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Users can benefit the community and themselves by being succinct through time savings, increased readership of commentary, and better conformity to 7 C's standards.
Conciseness offers the opportunity to save readers valuable time. The average American, in one minute, can read 250-300 words, approximately the number of words that can fit one page, according to standard manuscript word count estimates used by professional editors. Time is money, and the total opportunity cost of 30 editors reading one page of commentary, if the readers' labor is worth the present U.S. minimum wage, is approximately $2.92. In other words, assuming I have a few extra dimes in my pocket, I could have bought 15 chicken nuggets from Wendy's (assuming a dollar menu price of $1/five-piece nuggets) with the liquidated opportunity cost incurred by that commentary.
Closely related to these concepts is the potential for conciseness to increase readership. Many readers wish to weigh in on AfDs, talk page discussions, and so on, but are unwilling to accept the opportunity cost of reading lengthy commentary. Having budgeted only a certain amount of time to becoming informed on a particular item, and the estimated time required to read the commentary appearing to exceed that budget, the traversal of their personal decision tree in reference to that article cannot include the subtrees that are only reachable by reading everything. So, they must travel down a route which leads them to a node whose only children are two leaves: (1) make a decision without the information provided by the commentary, or (2) abstain from participating. Neither of these outcomes is optimal for achieving the commentary-writer's goals, which presumably are to influence readers in a way that will ultimately improve the encyclopedia.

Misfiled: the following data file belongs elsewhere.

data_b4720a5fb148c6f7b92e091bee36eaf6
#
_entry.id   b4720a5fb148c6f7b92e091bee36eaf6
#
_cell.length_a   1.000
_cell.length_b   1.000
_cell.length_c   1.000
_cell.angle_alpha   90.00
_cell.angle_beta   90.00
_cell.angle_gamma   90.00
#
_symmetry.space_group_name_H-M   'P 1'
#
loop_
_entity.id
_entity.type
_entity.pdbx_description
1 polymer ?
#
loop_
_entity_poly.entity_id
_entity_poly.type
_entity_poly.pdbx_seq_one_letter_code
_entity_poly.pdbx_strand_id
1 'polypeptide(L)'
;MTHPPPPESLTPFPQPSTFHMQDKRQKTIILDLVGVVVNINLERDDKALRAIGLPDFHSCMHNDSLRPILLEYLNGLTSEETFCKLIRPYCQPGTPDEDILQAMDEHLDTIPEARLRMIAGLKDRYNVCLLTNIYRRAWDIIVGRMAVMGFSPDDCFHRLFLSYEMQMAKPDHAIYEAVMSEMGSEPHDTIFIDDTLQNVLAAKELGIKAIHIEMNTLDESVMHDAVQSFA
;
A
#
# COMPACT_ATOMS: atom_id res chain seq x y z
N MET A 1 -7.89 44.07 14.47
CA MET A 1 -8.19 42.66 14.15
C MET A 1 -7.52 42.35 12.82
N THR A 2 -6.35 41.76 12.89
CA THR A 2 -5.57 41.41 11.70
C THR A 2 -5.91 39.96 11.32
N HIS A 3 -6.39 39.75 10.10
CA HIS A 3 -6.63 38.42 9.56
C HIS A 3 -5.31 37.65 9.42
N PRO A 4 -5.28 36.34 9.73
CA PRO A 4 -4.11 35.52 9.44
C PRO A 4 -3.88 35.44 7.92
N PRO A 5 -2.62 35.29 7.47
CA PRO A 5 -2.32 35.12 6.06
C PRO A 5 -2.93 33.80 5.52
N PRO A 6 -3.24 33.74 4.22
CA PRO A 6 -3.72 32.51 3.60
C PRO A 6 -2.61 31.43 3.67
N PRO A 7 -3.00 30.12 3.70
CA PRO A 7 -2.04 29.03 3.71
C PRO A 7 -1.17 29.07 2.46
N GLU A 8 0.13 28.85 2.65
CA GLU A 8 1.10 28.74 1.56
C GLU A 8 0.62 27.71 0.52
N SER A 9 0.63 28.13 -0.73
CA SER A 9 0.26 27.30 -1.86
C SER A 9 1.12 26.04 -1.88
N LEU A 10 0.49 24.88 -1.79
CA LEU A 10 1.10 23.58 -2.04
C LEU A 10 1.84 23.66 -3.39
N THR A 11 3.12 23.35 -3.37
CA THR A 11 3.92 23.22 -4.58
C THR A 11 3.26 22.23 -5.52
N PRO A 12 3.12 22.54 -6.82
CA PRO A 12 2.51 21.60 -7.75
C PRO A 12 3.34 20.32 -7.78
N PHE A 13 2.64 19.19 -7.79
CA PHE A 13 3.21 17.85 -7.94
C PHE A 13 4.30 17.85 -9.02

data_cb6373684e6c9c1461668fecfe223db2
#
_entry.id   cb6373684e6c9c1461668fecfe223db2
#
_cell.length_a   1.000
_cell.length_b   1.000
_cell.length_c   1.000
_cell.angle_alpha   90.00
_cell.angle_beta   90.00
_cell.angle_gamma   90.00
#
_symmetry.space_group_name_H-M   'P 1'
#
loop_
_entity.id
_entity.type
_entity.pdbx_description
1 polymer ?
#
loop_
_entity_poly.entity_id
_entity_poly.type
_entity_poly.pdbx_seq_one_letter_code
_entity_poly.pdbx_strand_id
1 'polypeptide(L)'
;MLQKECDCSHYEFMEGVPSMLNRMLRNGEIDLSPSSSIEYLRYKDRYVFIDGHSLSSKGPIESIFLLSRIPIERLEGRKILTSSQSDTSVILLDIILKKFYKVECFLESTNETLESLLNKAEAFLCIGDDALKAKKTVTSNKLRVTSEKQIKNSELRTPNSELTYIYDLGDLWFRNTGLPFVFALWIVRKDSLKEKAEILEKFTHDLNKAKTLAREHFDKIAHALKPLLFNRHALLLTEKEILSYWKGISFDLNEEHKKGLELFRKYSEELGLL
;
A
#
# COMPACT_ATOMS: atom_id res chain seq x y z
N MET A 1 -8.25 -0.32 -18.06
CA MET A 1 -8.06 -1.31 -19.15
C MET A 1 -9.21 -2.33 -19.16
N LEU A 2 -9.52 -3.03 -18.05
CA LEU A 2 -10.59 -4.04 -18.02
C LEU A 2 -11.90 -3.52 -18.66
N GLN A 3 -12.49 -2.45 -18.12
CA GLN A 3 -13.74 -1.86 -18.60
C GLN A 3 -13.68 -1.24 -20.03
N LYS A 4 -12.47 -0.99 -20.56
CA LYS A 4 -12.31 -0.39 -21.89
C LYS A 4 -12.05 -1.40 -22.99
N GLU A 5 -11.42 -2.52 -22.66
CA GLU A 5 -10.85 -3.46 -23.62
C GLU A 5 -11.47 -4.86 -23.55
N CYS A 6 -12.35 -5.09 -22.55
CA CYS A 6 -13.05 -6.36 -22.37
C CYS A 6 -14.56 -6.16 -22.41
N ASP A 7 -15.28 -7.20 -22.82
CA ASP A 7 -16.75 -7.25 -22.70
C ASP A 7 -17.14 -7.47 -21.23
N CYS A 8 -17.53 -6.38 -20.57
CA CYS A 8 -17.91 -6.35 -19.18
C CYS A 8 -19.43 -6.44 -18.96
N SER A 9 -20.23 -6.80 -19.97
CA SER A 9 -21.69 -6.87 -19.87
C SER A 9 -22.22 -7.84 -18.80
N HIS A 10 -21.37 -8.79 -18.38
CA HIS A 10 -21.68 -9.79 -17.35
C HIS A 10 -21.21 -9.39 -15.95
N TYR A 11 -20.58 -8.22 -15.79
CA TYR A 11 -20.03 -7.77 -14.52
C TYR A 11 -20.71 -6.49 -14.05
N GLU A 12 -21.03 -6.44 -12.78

An argument could be raised that users are free to read or disregard commentary as they please. So, let us consider the possibility that the reader overrides the self-imposed restraint on time and reads it. Could it be that in some circumstances, the outcome the commentary was designed to achieve is not worth the cost of diverting editors' time from other tasks to reading unnecessarily non-succinct commentary?
Along with correctness, clarity, completeness, concreteness, consideration, and courtesy, conciseness is one of the seven C's of effective communication. Some tips for doing this include focusing on the message, avoiding useless information and lengthy explanations; being clear and avoid long phrases; use plain language (i.e. simple and straight language tools); staying simple (if a metaphoric explanation is desired, perhaps the most readily-understandable and applicable rendering of an indirect comparison of this concept is, "Do not use trees – you will lose your path in the forest"); illustrating, rather than explaining; and using active voice.
It is important that in your voyage across the ocean of persuasive writing, you remember to sail ALL of the seven C's.
- "User Interface Design Update". Human Factors International, Inc. 2000-08. Check date values in:
- Note: Some sources, such as , mention an eighth C, candidness. However, this kinda wrecks the whole seven C's pun. Accordingly, it would be better to consider the concept of candidness as fully encompassed by the broader framework of ethical principles implicitly falling under the penumbra of the original 7 C's, which would render its separate enumeration superfluous.